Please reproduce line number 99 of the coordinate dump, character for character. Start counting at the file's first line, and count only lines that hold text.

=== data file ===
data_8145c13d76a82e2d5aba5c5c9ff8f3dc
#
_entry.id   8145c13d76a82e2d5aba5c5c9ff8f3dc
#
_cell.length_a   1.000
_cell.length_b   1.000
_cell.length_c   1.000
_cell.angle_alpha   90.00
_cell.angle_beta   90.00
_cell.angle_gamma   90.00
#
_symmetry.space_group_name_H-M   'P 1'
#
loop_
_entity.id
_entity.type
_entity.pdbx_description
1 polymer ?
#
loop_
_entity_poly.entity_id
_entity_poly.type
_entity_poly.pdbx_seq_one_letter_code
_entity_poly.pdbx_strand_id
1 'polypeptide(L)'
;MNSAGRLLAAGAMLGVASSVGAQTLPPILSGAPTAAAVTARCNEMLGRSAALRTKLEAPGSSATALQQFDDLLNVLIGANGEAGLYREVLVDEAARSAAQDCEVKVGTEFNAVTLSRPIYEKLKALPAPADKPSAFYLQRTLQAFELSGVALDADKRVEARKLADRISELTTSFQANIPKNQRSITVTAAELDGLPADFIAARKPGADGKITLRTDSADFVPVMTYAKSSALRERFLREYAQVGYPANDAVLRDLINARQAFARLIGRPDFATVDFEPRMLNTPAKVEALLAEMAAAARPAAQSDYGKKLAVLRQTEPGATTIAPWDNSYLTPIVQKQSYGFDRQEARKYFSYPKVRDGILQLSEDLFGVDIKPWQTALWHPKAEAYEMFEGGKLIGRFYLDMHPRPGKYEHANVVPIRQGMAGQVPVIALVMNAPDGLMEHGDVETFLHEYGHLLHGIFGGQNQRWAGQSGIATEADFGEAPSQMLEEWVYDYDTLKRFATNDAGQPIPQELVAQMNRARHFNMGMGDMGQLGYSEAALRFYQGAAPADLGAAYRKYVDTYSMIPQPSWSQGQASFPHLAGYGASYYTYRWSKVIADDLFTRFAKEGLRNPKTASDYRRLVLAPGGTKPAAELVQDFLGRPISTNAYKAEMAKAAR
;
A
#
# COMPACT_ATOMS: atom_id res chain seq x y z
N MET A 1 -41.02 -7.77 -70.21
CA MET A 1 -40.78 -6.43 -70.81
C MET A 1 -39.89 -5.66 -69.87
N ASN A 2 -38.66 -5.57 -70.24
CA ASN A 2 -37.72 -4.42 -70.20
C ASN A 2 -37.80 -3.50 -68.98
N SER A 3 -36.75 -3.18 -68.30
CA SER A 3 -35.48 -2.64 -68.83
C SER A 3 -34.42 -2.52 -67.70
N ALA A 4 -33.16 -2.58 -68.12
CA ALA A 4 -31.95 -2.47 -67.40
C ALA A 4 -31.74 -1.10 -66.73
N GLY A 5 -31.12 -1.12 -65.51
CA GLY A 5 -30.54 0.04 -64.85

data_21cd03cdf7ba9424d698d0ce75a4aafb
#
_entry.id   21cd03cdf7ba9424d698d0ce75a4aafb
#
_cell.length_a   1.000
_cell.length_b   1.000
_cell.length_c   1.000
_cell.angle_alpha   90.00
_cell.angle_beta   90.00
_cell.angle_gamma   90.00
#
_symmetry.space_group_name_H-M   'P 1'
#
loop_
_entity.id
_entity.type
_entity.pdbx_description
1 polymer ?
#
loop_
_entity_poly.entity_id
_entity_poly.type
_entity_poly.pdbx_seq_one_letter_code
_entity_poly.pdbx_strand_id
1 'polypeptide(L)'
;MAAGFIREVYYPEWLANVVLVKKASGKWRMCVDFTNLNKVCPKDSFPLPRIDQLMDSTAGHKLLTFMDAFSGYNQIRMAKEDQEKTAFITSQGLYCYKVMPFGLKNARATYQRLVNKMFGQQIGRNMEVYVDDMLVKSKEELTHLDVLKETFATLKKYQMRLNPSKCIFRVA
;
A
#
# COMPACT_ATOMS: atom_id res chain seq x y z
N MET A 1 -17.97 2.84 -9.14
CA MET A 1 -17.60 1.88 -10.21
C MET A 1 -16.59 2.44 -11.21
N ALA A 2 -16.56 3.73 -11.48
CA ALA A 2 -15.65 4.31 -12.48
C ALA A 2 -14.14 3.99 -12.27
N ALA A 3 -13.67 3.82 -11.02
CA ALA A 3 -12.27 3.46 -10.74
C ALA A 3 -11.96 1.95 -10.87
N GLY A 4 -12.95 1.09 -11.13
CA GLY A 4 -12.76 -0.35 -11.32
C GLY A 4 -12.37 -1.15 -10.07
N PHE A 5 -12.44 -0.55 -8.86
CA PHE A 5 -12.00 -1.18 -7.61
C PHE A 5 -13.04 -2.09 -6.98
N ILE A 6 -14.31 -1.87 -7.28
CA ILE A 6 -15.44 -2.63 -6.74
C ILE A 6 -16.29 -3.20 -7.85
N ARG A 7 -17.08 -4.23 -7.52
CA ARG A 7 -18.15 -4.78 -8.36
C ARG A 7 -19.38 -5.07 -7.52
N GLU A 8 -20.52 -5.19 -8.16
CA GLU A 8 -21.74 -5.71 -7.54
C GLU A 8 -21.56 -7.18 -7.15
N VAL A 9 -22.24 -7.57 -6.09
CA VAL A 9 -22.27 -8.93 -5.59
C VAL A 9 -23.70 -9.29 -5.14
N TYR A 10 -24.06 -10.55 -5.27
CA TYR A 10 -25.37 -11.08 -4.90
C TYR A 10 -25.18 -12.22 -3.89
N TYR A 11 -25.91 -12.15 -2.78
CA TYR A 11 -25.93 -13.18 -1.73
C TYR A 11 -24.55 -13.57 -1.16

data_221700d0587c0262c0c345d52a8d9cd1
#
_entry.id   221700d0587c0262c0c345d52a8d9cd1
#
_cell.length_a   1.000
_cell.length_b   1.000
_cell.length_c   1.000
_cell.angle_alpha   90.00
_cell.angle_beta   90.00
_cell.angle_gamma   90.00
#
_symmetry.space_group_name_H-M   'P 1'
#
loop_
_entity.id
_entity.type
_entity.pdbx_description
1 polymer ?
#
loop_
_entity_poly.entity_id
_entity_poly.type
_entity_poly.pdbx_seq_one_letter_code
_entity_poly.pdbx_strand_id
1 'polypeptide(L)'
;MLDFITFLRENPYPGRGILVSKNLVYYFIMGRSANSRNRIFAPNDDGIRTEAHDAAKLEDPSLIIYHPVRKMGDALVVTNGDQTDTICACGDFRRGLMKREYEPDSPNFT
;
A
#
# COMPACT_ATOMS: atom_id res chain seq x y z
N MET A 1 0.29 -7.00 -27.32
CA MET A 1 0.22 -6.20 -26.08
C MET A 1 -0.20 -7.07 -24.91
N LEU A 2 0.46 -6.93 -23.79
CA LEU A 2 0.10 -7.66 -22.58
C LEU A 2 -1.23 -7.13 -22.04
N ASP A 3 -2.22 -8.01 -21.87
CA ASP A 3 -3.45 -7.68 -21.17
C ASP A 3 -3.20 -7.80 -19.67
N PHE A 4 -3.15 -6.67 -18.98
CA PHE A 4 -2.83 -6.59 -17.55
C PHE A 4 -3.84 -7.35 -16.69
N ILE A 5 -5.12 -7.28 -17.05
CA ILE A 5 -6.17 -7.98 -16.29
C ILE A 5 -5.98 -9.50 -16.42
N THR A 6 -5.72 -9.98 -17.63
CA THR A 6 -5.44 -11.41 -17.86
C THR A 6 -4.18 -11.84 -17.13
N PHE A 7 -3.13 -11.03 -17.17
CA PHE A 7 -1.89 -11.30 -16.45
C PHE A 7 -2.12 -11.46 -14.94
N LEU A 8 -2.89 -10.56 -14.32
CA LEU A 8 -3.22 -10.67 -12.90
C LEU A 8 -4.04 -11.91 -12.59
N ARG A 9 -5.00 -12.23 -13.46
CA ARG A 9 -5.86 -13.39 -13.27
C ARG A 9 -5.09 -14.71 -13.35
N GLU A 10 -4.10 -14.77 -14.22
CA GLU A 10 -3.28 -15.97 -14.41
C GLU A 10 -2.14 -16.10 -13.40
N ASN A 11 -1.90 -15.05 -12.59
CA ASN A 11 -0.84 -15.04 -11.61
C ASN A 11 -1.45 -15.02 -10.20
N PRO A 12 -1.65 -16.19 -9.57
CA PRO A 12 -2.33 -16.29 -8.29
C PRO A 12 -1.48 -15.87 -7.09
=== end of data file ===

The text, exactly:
N VAL A 9 -22.24 -7.57 -6.09